[Here are the details of a two-session course I will be teaching about the brilliant films of Michael Powell and Emeric Pressburger. Anyone interested, please mail me at email@example.com]
In the 1940s, the writing-and-directing team of Michael Powell and Emeric Pressburger made a number of films that still stand among British cinema’s most striking achievements. Four of these films (A Matter of Life and Death, The Red Shoes, Black Narcissus, The Life and Death of Colonel Blimp) made it to the BFI’s list of the top 50 British films of the 20th century, while at least two of their other works made during this period (A Canterbury Tale, I Know Where I’m Going!) have a strong cult following, for excellent reason.
Early in their collaboration, Powell-Pressburger (known as “the Archers”) made propaganda films to boost wartime morale – e.g. 49th Parallel, about Nazis coming ashore in Canada and facing more resistance than they’d expected. Inevitably, these had pedantic moments that directly addressed the major themes of the time, such as the need for Britain and America to set aside their cultural differences and historical baggage and jointly fight a dangerous enemy. But as the decade wore on, other aspects of this powerful artistic partnership came to the fore: even when the stories were outwardly prim and stiff-upper-lip, about English stoicism amidst war and other crises, there was always something playful, sinister or fairytale-like underneath. The tearing of the fabric that separates reality from fantasy, or an idealized past from a pragmatic present, became recurring themes; the colour films in particular, beautifully shot by Jack Cardiff, were lush, dramatic, and visually unlike anything else in the British cinema of the time (which tended to be starker and more restrained). There are strange and haunting moments in all of these films, which resist explanation and linger in the mind long after an initial viewing.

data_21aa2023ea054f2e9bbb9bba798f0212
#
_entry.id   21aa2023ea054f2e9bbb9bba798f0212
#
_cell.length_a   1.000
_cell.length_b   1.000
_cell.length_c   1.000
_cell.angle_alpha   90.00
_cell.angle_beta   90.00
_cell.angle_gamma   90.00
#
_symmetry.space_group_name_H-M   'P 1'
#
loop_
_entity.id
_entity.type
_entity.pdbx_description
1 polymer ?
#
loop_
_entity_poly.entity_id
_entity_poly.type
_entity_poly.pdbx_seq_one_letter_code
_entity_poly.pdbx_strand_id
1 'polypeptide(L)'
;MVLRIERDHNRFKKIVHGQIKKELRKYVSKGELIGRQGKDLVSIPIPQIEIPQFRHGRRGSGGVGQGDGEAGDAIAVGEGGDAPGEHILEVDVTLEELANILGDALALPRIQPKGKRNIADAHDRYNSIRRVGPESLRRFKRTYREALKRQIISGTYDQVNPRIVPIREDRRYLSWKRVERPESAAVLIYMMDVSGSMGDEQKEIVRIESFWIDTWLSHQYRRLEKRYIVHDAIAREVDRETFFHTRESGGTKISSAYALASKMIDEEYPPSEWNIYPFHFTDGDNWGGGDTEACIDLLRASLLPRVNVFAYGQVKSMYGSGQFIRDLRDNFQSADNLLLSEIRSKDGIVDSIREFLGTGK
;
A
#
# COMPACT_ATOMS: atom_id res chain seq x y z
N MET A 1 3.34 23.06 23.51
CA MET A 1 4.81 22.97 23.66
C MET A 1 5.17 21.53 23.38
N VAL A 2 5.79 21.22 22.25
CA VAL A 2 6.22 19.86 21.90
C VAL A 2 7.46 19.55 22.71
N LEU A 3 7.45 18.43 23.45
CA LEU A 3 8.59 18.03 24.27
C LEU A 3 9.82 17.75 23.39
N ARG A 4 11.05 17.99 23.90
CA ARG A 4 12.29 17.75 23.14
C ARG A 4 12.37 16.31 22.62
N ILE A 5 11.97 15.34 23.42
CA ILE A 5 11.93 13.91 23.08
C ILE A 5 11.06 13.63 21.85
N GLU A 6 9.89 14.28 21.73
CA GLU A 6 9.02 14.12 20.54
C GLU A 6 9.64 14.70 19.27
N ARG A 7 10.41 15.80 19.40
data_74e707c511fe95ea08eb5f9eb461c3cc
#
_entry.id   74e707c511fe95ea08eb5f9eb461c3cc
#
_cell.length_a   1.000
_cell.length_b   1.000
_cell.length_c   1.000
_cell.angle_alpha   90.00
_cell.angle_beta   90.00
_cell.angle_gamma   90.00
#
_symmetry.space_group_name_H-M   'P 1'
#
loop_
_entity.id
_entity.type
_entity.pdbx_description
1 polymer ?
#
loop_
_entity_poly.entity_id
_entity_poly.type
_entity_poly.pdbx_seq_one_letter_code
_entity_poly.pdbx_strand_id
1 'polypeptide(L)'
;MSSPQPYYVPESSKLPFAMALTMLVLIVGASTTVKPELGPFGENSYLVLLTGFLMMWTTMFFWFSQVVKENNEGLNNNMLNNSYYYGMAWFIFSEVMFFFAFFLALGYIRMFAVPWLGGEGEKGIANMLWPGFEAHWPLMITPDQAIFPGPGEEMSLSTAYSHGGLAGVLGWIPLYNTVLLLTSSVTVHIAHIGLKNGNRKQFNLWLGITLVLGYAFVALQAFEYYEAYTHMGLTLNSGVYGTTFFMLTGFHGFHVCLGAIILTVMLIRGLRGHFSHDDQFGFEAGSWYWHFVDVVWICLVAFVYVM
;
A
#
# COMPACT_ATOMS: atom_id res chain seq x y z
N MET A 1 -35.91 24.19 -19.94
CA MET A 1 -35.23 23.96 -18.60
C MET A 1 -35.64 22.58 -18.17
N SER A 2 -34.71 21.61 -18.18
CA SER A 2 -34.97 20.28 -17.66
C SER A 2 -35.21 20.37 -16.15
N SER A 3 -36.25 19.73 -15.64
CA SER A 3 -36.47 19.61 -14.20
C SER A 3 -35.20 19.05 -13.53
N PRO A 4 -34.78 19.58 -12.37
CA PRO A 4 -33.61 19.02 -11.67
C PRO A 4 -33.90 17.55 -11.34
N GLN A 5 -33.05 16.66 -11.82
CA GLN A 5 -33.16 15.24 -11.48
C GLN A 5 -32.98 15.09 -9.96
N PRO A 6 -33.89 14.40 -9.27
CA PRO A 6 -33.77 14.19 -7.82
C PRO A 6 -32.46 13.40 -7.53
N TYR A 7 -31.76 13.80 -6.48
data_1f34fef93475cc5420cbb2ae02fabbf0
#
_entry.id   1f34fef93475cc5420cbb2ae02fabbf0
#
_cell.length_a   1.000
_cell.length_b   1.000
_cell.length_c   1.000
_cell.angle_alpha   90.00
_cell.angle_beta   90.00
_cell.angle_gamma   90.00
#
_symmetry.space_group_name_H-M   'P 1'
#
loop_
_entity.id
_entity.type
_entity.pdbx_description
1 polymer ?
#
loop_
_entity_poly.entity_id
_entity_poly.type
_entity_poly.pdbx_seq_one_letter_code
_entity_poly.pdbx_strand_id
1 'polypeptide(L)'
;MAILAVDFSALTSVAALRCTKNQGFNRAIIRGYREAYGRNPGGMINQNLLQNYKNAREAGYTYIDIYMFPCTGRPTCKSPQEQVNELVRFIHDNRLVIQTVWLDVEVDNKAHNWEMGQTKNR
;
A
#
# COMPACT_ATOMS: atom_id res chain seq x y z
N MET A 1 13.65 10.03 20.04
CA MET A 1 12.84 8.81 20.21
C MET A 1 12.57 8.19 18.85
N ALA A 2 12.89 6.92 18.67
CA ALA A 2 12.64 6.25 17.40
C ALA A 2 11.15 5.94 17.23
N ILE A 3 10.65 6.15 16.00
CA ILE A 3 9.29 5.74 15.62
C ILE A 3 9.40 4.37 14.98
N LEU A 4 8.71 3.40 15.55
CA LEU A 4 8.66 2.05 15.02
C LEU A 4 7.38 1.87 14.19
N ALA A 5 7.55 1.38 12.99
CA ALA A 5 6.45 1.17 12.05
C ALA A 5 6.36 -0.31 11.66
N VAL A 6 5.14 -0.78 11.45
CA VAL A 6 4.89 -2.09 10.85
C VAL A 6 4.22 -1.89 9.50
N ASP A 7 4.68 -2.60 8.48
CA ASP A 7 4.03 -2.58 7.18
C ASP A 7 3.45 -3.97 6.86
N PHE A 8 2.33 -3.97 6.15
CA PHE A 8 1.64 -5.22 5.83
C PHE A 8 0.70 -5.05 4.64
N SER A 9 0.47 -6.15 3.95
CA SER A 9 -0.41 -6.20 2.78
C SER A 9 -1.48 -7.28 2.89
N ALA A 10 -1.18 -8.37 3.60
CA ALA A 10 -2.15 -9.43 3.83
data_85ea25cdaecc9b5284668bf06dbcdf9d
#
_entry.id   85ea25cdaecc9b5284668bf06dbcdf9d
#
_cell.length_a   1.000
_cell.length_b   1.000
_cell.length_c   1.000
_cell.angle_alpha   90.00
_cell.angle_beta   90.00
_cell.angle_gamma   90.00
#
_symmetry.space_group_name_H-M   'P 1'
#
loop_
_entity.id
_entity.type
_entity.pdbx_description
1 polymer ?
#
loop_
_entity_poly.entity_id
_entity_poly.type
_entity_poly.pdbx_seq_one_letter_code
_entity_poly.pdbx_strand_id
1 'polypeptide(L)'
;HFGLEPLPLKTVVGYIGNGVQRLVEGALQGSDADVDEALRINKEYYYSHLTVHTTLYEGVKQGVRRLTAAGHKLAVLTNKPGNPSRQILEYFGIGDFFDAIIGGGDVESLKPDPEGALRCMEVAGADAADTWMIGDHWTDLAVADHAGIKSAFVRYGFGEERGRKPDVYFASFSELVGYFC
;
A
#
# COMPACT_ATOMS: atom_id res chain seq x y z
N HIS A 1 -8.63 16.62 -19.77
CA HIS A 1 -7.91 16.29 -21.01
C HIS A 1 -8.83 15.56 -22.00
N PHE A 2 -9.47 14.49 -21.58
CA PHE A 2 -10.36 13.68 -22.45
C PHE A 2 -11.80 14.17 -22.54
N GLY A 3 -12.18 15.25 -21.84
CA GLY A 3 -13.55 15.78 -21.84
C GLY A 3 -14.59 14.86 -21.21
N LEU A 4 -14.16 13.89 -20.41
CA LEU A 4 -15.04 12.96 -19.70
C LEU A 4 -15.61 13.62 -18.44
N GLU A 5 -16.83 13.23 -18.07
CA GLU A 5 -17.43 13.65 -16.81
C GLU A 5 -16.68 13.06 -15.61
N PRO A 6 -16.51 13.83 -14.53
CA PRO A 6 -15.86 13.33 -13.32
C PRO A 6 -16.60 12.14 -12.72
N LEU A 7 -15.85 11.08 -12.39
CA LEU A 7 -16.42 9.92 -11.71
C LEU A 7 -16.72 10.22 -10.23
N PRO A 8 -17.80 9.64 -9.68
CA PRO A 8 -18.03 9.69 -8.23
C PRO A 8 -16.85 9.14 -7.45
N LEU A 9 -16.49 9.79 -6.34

This short course – two sessions, each two hours in duration – will be an introduction to the major Powell-Pressburger films. I will make around 6-7 of the films available to the participants; this will be followed by a discussion about specific films as well as the broader themes and stylistic motifs in the work of the Archers. There will also be a side-discussion on the 1960 Peeping Tom, the Michael Powell-only film that almost ended his career but is today considered one of the iconic works of the thriller-horror genre.
(Since it may be unreasonable to expect the participants to watch several of these films in a short time-span just for the course, the detailed conversations will be reserved for three or four films – but I will also make spoiler-free allusions to the other works, which the participants can watch later on their own time.)
Sunday, November 1 and Sunday, November 8 (7 to 9 pm IST)
Participants in India: Rs 2000
Participants outside India/Asia: $70
Recordings of the sessions will also be sent to all the participants.
Please mail (firstname.lastname@example.org) if interested.